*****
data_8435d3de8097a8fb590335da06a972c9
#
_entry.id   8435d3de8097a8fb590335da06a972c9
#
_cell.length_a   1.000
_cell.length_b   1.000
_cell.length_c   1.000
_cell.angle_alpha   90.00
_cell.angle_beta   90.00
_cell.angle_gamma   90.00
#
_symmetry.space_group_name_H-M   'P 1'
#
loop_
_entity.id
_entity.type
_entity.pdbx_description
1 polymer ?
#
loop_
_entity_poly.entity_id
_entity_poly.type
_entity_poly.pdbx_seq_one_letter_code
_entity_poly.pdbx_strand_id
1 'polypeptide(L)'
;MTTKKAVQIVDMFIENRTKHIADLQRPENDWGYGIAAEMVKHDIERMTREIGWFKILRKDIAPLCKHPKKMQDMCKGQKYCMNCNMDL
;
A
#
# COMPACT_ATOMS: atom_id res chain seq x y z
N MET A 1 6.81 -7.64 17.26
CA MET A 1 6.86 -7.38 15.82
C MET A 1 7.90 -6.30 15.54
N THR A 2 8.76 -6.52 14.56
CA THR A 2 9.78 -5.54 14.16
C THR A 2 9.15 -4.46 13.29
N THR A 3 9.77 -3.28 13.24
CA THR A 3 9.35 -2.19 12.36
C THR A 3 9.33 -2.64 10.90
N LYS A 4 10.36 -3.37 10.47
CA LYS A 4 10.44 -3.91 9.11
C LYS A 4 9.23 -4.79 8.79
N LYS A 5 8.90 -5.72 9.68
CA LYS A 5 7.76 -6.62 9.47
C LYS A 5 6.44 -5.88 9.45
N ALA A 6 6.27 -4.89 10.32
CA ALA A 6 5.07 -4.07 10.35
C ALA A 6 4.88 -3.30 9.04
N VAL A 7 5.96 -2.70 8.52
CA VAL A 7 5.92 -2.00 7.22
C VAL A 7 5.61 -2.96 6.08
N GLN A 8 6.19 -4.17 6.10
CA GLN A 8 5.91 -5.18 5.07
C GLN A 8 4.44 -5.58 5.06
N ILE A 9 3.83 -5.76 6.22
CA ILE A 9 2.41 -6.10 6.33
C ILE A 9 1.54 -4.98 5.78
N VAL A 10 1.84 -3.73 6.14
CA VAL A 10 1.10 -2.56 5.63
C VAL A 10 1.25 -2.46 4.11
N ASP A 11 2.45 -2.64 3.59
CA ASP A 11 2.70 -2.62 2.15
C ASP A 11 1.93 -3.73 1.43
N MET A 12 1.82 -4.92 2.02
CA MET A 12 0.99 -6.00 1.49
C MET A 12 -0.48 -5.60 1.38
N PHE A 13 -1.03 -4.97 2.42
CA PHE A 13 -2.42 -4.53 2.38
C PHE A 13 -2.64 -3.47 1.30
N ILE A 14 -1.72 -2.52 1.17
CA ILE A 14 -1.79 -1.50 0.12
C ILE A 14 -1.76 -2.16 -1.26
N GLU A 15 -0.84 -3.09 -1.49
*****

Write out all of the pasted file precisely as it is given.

data_8435d3de8097a8fb590335da06a972c9
#
_entry.id   8435d3de8097a8fb590335da06a972c9
#
_cell.length_a   1.000
_cell.length_b   1.000
_cell.length_c   1.000
_cell.angle_alpha   90.00
_cell.angle_beta   90.00
_cell.angle_gamma   90.00
#
_symmetry.space_group_name_H-M   'P 1'
#
loop_
_entity.id
_entity.type
_entity.pdbx_description
1 polymer ?
#
loop_
_entity_poly.entity_id
_entity_poly.type
_entity_poly.pdbx_seq_one_letter_code
_entity_poly.pdbx_strand_id
1 'polypeptide(L)'
;MTTKKAVQIVDMFIENRTKHIADLQRPENDWGYGIAAEMVKHDIERMTREIGWFKILRKDIAPLCKHPKKMQDMCKGQKYCMNCNMDL
;
A
#
# COMPACT_ATOMS: atom_id res chain seq x y z
N MET A 1 6.81 -7.64 17.26
CA MET A 1 6.86 -7.38 15.82
C MET A 1 7.90 -6.30 15.54
N THR A 2 8.76 -6.52 14.56
CA THR A 2 9.78 -5.54 14.16
C THR A 2 9.15 -4.46 13.29
N THR A 3 9.77 -3.28 13.24
CA THR A 3 9.35 -2.19 12.36
C THR A 3 9.33 -2.64 10.90
N LYS A 4 10.36 -3.37 10.47
CA LYS A 4 10.44 -3.91 9.11
C LYS A 4 9.23 -4.79 8.79
N LYS A 5 8.90 -5.72 9.68
CA LYS A 5 7.76 -6.62 9.47
C LYS A 5 6.44 -5.88 9.45
N ALA A 6 6.27 -4.89 10.32
CA ALA A 6 5.07 -4.07 10.35
C ALA A 6 4.88 -3.30 9.04
N VAL A 7 5.96 -2.70 8.52
CA VAL A 7 5.92 -2.00 7.22
C VAL A 7 5.61 -2.96 6.08
N GLN A 8 6.19 -4.17 6.10
CA GLN A 8 5.91 -5.18 5.07
C GLN A 8 4.44 -5.58 5.06
N ILE A 9 3.83 -5.76 6.22
CA ILE A 9 2.41 -6.10 6.33
C ILE A 9 1.54 -4.98 5.78
N VAL A 10 1.84 -3.73 6.14
CA VAL A 10 1.10 -2.56 5.63
C VAL A 10 1.25 -2.46 4.11
N ASP A 11 2.45 -2.64 3.59
CA ASP A 11 2.70 -2.62 2.15
C ASP A 11 1.93 -3.73 1.43
N MET A 12 1.82 -4.92 2.02
CA MET A 12 0.99 -6.00 1.49
C MET A 12 -0.48 -5.60 1.38
N PHE A 13 -1.03 -4.97 2.42
CA PHE A 13 -2.42 -4.53 2.38
C PHE A 13 -2.64 -3.47 1.30
N ILE A 14 -1.72 -2.52 1.17
CA ILE A 14 -1.79 -1.50 0.12
C ILE A 14 -1.76 -2.16 -1.26
N GLU A 15 -0.84 -3.09 -1.49